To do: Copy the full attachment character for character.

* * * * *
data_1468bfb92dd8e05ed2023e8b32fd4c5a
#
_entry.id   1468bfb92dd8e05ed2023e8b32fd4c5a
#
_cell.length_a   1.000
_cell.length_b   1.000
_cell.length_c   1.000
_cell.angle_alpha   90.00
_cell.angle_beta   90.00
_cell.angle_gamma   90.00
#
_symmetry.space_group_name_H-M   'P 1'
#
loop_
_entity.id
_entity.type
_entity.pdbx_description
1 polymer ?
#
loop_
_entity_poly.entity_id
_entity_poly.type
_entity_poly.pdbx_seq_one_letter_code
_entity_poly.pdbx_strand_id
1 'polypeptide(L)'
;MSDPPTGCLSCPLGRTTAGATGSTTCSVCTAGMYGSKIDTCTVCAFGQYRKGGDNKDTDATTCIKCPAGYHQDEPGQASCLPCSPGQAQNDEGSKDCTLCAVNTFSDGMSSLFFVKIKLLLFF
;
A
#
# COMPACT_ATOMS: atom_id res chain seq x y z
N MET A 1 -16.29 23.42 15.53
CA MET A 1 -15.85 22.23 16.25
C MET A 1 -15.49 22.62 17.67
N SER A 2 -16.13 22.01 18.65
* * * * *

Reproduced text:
data_1468bfb92dd8e05ed2023e8b32fd4c5a
#
_entry.id   1468bfb92dd8e05ed2023e8b32fd4c5a
#
_cell.length_a   1.000
_cell.length_b   1.000
_cell.length_c   1.000
_cell.angle_alpha   90.00
_cell.angle_beta   90.00
_cell.angle_gamma   90.00
#
_symmetry.space_group_name_H-M   'P 1'
#
loop_
_entity.id
_entity.type
_entity.pdbx_description
1 polymer ?
#
loop_
_entity_poly.entity_id
_entity_poly.type
_entity_poly.pdbx_seq_one_letter_code
_entity_poly.pdbx_strand_id
1 'polypeptide(L)'
;MSDPPTGCLSCPLGRTTAGATGSTTCSVCTAGMYGSKIDTCTVCAFGQYRKGGDNKDTDATTCIKCPAGYHQDEPGQASCLPCSPGQAQNDEGSKDCTLCAVNTFSDGMSSLFFVKIKLLLFF
;
A
#
# COMPACT_ATOMS: atom_id res chain seq x y z
N MET A 1 -16.29 23.42 15.53
CA MET A 1 -15.85 22.23 16.25
C MET A 1 -15.49 22.62 17.67
N SER A 2 -16.13 22.01 18.65